It is known that if there is a measurable cardinal then every $\Pi_1^1$ set has the perfect set property (i.e it is either countable or contains a copy of $2^{\omega}$). Also if we have $\Pi_1^1$-determinacy (or in other words $0^{\sharp}$) then we get that $\Sigma_2^1$ has the perfect set property. Note the result that $\Sigma_1^1$ has the perfect set property is a $ZFC$ result.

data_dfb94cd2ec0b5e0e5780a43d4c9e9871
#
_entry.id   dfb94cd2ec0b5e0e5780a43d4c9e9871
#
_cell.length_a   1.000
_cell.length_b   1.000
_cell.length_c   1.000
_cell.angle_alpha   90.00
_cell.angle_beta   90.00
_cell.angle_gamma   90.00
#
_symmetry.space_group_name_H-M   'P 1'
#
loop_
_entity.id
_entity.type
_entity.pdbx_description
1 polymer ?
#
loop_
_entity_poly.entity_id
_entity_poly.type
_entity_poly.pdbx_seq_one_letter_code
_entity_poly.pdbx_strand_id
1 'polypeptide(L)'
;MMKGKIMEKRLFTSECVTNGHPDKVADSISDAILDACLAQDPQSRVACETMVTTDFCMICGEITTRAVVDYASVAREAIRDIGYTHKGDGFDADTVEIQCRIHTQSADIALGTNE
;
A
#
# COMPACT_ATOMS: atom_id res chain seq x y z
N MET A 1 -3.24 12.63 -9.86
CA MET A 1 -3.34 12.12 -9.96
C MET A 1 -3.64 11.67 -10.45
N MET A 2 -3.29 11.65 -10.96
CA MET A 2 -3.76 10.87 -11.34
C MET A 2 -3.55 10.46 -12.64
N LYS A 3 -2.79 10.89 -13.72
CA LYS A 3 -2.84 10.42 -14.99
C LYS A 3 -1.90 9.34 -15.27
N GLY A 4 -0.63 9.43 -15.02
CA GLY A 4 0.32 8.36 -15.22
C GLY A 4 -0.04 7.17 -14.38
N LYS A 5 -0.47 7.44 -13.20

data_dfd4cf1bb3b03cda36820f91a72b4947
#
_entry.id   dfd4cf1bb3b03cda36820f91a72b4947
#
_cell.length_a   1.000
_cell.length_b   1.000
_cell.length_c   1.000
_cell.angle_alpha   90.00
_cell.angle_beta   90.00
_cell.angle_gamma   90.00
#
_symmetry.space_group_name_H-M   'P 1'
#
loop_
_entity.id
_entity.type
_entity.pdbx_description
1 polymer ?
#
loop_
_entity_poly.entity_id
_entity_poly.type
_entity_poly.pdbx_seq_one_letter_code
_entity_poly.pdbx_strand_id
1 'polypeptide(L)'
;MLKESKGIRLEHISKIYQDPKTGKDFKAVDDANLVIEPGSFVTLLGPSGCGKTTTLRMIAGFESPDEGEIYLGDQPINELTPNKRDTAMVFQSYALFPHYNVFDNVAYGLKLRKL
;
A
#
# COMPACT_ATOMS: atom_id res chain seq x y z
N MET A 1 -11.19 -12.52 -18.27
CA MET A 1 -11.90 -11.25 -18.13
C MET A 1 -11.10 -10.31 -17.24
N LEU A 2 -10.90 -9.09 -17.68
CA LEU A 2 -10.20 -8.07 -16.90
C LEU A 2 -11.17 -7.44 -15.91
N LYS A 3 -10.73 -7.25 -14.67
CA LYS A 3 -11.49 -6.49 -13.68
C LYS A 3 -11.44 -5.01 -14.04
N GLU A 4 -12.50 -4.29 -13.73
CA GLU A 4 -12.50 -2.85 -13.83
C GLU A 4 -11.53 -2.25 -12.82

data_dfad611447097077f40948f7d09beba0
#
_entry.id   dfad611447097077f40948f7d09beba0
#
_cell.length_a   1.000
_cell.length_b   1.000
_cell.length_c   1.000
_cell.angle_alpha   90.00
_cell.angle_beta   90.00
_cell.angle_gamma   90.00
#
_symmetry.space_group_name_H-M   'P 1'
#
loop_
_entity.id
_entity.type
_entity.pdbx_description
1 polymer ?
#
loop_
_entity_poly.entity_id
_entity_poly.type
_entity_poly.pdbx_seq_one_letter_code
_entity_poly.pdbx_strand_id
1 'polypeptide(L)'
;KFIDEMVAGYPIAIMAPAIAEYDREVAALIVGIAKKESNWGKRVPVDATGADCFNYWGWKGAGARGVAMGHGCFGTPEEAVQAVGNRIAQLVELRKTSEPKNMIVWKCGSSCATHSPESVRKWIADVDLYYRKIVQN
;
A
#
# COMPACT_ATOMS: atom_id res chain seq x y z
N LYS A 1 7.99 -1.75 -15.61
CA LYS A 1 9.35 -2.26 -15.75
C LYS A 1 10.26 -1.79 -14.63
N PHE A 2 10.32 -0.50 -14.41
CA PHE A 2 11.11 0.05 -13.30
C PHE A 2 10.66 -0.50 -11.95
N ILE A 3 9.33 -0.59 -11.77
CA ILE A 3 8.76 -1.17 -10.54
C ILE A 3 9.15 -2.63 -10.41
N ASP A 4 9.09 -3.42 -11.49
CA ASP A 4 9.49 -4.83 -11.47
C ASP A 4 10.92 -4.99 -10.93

Is there a reason as to why we need stronger infinity axioms to prove the perfect set property for $\Pi$ classes in comparison to what we need to prove the perfect set property for $\Sigma$ classes? This is weird because we have $\Pi_1^1 \subseteq \Sigma_2^1$. Do we actually need less than a measurable to prove the PSP for $\Pi_1^1$?